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KHULNA, Bangladesh – Darren Sammy said West Indies will have to dig deeper if they are to bounce back in their One-day International series against Bangladesh.
The Windies captain said he hoped his side could have a change of fortunes when they return to the Bangladeshi capital of Dhaka for the last three ODIs of the series (all day-nighters) this coming Wednesday, Friday and Saturday at the Sher-e-Bangla Stadium.
Career-best bowling from Ravi Rampaul failed to inspire the visitors, as a maiden hundred from Anamul Haque gave the hosts the impetus for a 160-run victory in the second ODI on Sunday at the Sheikh Abu Naser Stadium here.
Sammy said it was not beyond his side to win the last three ODIs and clinch the series, but they would need to improve significantly.
“We are going to regroup, but it’s probably a good wake-up call for us, and we’ll have to come back harder.
“We are 2-0 down, but we’re not out. It would not be a wise thing to count us out because we have been in similar situations before and we have bounced back.”
He added: “Bangladesh have played some good cricket and are showing us how to play one-day cricket on these pitches. They have assessed these conditions well and have played accordingly.
“We have to take a page out of the book, if we are to win the next one and the two after that.”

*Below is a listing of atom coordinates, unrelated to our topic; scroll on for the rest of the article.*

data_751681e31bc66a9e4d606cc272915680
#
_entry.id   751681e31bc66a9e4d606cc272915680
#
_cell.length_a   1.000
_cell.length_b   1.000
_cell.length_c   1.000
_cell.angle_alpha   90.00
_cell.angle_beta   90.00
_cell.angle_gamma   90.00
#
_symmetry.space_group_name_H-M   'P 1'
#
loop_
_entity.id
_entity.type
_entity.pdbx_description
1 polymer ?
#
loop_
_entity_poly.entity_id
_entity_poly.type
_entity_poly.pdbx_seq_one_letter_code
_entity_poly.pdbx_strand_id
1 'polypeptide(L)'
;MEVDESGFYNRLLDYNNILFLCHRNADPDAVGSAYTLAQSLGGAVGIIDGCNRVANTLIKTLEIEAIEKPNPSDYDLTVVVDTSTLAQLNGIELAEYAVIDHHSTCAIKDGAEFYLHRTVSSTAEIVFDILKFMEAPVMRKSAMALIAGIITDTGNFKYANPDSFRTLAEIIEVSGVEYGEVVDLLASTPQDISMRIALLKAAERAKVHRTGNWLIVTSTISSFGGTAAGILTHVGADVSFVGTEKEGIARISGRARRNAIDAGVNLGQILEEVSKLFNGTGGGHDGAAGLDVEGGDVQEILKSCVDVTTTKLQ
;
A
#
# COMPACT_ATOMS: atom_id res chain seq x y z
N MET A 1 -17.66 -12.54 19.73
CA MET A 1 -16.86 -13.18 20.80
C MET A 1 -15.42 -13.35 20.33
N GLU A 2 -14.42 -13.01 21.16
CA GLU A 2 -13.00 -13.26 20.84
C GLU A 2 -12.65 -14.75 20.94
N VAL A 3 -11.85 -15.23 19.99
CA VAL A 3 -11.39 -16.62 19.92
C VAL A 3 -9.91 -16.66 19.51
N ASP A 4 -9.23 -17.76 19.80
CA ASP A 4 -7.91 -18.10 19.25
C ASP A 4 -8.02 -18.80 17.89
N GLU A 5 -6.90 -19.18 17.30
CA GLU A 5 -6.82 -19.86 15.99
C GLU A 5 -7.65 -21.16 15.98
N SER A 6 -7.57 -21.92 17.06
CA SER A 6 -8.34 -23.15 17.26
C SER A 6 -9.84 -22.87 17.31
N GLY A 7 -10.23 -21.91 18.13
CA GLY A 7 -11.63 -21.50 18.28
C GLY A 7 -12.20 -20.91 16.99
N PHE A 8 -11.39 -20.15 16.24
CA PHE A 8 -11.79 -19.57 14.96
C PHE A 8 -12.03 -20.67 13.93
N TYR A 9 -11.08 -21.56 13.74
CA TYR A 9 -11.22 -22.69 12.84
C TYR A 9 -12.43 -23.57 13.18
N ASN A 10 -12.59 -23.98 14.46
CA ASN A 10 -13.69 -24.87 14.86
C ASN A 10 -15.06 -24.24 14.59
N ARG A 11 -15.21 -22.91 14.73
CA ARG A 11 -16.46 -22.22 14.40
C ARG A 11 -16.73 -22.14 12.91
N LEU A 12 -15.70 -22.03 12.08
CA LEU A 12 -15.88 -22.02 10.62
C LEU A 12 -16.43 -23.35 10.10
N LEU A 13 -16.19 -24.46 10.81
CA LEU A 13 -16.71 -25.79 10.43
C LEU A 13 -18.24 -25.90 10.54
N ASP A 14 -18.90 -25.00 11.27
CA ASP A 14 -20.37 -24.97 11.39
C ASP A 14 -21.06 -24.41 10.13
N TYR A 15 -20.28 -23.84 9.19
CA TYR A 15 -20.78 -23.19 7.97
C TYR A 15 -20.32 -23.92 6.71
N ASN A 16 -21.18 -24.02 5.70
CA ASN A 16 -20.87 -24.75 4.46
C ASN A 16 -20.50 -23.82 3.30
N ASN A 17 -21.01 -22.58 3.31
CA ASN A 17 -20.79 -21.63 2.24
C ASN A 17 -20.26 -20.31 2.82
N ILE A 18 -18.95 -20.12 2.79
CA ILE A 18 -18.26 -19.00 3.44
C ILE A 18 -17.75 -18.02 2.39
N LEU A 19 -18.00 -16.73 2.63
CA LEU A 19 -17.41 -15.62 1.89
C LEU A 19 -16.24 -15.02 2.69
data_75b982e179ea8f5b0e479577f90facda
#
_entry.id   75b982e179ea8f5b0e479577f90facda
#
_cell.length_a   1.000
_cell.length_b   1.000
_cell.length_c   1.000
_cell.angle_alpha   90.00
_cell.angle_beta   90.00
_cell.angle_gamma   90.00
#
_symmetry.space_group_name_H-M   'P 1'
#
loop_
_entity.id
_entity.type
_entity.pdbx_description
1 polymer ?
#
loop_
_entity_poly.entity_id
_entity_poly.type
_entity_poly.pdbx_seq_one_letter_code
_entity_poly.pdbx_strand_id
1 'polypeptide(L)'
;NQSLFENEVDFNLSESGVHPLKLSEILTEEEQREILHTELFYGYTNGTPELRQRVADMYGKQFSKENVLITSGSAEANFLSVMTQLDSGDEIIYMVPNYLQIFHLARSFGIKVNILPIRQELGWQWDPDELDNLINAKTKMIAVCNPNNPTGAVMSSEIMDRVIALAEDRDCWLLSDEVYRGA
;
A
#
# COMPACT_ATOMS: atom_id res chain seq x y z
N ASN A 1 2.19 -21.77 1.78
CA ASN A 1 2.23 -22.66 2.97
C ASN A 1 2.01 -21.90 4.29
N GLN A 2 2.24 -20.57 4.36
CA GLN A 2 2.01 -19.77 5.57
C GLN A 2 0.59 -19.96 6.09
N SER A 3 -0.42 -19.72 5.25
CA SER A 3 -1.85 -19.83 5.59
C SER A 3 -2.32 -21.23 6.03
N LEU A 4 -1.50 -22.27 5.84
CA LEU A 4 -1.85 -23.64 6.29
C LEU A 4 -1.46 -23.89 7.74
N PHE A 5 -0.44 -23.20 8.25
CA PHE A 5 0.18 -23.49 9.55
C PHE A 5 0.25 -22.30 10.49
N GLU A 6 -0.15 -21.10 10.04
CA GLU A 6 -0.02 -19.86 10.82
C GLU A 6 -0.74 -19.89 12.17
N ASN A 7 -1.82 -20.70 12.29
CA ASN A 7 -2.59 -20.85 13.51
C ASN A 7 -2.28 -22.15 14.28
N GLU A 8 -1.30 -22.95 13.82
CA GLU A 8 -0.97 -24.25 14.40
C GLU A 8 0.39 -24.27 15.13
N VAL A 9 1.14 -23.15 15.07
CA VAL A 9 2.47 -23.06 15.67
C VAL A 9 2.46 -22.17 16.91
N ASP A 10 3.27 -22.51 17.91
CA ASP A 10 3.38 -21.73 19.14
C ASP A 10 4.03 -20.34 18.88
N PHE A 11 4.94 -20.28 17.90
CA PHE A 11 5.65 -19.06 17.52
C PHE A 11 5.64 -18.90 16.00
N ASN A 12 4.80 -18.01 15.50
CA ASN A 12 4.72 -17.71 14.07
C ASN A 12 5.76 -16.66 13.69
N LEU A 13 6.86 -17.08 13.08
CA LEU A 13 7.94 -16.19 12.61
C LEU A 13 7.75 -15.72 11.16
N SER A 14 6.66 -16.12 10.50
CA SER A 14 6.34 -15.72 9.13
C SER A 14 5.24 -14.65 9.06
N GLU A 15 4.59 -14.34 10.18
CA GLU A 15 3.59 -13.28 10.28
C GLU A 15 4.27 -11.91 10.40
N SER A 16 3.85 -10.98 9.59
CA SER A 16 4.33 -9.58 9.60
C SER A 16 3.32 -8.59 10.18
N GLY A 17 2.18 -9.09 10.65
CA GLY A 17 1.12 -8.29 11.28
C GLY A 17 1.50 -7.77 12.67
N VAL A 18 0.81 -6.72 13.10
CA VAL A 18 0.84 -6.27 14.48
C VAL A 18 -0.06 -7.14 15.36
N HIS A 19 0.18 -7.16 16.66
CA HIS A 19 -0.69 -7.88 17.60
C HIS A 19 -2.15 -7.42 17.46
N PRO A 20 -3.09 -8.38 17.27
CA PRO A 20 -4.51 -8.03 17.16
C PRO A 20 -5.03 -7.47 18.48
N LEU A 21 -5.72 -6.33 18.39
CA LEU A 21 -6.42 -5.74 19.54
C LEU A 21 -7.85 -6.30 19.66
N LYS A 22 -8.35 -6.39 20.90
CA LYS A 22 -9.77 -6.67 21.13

Sammy said West Indies had not played to their potential, failing to build significant partnerships and bowl to their plan.
“The brand of cricket that we have been playing, we should play much better,” he said. “What we have displayed in the last two matches is not what we know we are capable of doing.
“Bangladesh have seized the opportunity and we are on the back-foot now. It doesn’t mean that we can’t go to Dhaka and the change of scenery could bring a change of fortune for us, and keep the series well alive. To be able to achieve this, we definitely have to improve in all areas.”
Sammy said though the Bangladesh spinners have taken the bulk of the West Indies wickets in the two matches, he did not think his side had any trouble with playing spin.
“I think it is about being more selective,” he said. “If you look at the calibre of players we have, once we stay at the crease we are going to score runs, but we keep getting out. . .so far we haven’t been able to put good partnerships together.
“We have had our troubles against spin in the past, but we get better once we spend time at the crease and so far none of our batsmen have done so.
“You just got to play what you see and be patient. We know we are a good boundary-hitting team and once our batsmen spend time at the crease, like we showed in the preceding Test matches, it becomes easier for us to play.”
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